Oil prices were mixed on Wednesday as worries about the impact of the coronavirus outbreak on demand and a larger-than-expected build in U.S. inventory weighed on prices, but losses were offset by talk that OPEC could extend oil output cuts.
On Wednesday the U.S. Energy Information Administration said that stockpiles for the week ending Jan. 24 rose 3.5 million barrels. Analysts had been expecting a build of 1.4 million barrels, according to S&P Global Platts.
Financial markets that have been hit by the spread of the virus out of China are trying to assess the economic fallout, with the death toll rising to 132 and airlines reducing flights to China.
“Following the outbreak of coronavirus, commodities markets suffered from a technical selloff,” said Michel Salden, senior portfolio manager of Vontobel Asset Management, who argued that oil prices would likely soon rebound.
“While coronavirus might lead to a drop in oil demand equivalent to 200-300,000 barrels per day … all this combined makes this years selloff in oil, -14% from peak, overdone versus the mild correction in equity markets, only down 2% from peak.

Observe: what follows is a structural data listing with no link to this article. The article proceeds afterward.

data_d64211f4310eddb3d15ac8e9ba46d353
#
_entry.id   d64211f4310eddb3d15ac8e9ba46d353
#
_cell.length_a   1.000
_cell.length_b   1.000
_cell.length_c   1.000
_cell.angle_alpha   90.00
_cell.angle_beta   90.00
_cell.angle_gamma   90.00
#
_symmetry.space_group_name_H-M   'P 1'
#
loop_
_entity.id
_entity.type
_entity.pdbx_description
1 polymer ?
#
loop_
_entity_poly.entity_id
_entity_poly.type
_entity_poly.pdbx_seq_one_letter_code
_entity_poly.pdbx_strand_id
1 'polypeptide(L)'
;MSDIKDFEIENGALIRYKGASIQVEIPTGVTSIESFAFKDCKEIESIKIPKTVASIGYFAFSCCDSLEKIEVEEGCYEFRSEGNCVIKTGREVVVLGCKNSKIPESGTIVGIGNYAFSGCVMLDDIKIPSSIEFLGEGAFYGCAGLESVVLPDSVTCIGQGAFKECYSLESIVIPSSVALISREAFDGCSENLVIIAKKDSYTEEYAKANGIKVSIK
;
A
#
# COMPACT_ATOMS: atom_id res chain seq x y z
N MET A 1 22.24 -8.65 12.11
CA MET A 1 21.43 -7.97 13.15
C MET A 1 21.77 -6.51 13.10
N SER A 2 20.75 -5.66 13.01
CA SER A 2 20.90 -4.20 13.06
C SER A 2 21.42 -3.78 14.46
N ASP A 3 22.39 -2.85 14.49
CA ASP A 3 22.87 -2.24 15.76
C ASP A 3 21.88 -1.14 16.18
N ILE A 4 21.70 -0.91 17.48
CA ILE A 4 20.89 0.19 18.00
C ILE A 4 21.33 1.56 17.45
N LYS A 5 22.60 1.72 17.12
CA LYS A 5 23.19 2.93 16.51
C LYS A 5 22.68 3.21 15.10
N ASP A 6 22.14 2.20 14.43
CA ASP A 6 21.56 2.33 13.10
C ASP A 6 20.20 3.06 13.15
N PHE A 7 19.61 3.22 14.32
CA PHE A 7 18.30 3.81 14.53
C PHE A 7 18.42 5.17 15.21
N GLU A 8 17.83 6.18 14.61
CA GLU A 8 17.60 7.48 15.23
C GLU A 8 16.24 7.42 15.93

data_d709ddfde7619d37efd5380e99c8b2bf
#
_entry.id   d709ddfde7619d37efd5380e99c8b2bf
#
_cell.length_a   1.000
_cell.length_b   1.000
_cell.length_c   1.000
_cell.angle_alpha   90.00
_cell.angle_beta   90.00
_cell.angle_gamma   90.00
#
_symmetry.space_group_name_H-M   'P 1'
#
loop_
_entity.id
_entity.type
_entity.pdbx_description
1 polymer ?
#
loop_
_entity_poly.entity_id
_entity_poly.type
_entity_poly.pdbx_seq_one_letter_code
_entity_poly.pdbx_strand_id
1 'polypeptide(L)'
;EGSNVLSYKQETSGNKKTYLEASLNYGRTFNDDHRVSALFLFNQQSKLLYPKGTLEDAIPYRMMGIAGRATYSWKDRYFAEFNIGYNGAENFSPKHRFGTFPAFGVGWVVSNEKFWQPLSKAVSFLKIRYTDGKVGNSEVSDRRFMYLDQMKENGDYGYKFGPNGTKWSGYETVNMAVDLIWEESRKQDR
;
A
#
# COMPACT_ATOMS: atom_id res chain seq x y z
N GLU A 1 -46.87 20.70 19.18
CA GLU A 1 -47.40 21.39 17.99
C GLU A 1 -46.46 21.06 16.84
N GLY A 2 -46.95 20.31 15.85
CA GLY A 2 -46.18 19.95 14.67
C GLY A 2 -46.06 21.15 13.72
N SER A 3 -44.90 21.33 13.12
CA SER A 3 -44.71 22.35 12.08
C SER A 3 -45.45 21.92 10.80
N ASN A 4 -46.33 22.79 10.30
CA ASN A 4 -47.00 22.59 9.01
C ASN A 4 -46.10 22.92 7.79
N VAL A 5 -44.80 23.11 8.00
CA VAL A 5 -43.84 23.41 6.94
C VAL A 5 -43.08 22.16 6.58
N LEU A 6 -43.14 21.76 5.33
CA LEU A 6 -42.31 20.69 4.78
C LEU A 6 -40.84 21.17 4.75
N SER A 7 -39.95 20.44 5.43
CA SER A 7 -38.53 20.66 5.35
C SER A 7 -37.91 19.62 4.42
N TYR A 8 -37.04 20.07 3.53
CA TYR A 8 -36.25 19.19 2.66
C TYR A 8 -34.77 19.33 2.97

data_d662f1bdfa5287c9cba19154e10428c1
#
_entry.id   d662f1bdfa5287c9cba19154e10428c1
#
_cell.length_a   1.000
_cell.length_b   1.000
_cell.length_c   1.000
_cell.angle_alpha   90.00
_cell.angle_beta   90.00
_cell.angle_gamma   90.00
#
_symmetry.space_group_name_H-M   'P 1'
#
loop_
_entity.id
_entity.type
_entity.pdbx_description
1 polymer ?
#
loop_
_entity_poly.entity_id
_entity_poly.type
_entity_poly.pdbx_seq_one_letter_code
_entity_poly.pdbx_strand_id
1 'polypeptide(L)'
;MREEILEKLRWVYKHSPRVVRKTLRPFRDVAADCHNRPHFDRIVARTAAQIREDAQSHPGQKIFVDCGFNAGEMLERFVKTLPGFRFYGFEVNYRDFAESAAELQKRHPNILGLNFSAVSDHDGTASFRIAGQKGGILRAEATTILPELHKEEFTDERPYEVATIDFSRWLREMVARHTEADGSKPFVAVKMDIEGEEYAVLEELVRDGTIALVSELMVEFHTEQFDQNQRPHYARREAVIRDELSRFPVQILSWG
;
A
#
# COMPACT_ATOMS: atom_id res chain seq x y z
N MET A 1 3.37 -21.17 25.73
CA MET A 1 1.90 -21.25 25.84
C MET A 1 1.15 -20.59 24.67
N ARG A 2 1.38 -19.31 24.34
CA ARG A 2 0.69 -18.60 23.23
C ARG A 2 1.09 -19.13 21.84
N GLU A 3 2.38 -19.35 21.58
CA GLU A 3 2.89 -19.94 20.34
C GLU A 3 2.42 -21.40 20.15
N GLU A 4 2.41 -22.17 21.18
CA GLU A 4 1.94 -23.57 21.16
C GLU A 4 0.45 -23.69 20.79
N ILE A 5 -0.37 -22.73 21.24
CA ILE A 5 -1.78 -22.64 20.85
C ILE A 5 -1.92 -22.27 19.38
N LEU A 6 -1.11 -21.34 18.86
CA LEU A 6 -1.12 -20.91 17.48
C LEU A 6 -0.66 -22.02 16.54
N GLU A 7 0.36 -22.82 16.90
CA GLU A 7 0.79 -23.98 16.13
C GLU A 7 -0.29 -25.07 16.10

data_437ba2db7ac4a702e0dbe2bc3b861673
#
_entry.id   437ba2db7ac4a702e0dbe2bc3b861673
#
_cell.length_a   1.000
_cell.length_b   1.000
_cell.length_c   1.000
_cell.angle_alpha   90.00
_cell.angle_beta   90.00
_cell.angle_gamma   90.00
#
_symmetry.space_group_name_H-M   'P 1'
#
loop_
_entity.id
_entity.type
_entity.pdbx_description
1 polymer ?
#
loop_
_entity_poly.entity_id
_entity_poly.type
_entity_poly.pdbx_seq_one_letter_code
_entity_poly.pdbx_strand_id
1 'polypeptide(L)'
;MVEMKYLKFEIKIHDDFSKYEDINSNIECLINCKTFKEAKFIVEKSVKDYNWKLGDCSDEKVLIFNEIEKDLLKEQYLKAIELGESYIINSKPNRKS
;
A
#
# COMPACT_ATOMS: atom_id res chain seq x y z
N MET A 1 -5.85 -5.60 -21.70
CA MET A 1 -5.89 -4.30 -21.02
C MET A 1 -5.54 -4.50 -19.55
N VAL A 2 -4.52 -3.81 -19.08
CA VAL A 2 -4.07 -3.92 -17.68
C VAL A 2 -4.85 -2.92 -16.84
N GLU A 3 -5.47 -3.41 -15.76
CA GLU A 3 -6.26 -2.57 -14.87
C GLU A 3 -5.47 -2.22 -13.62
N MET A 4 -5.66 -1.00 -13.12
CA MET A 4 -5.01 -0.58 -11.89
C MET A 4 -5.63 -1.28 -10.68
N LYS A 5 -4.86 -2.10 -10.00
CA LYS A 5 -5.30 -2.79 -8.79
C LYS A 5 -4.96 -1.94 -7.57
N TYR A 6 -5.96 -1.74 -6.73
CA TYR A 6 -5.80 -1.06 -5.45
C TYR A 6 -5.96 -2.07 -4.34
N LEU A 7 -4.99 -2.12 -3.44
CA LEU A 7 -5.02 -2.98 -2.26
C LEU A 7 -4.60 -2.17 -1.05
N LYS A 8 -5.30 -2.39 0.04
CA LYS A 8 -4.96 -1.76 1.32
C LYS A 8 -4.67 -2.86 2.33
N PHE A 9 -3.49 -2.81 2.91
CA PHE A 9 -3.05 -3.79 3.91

British Airways suspended all direct flights to and from mainland China after Britain warned against all but essential travel to the country, and jet fuel demand has slumped in Asia as airlines have cancelled connections.
The Organization of Petroleum Exporting Countries (OPEC) wants to extend oil production cuts until at least June, from March, and could deepen the reductions should demand for oil in China be significantly reduced by the spread of the virus, OPEC sources said.
OPEC and its allies, including Russia, have been trying to stabilise prices amid questions over the global demand outlook and rising supplies, particularly out of the United States.
“Will deeper OPEC supply curbs provide the panacea for the current oil market malaise? Probably not,” said Stephen Brennock of oil broker PVM. “The oil cartel, therefore, faces an uphill battle to support oil prices.”
Yemen’s Iran-aligned Houthi movement said on Wednesday it had carried out an unspecified military operation on Saudi Aramco sites in the kingdom’s south, but there was no immediate confirmation from Saudi authorities of any attack.
In the United States, crude oil inventories fell by 4.3 million barrels last week, data from the American Petroleum Institute showed on Tuesday, compared with analyst expectations of a gain of 482,000 barrels.
Gasoline stocks were up by 3.3 million barrels, compared with a forecast gain of 1.3 million barrels in a Reuters poll.
Distillate fuel inventories, which include diesel and heating oil, fell by 141,000 barrels, against expectations of a 1 million barrel drop.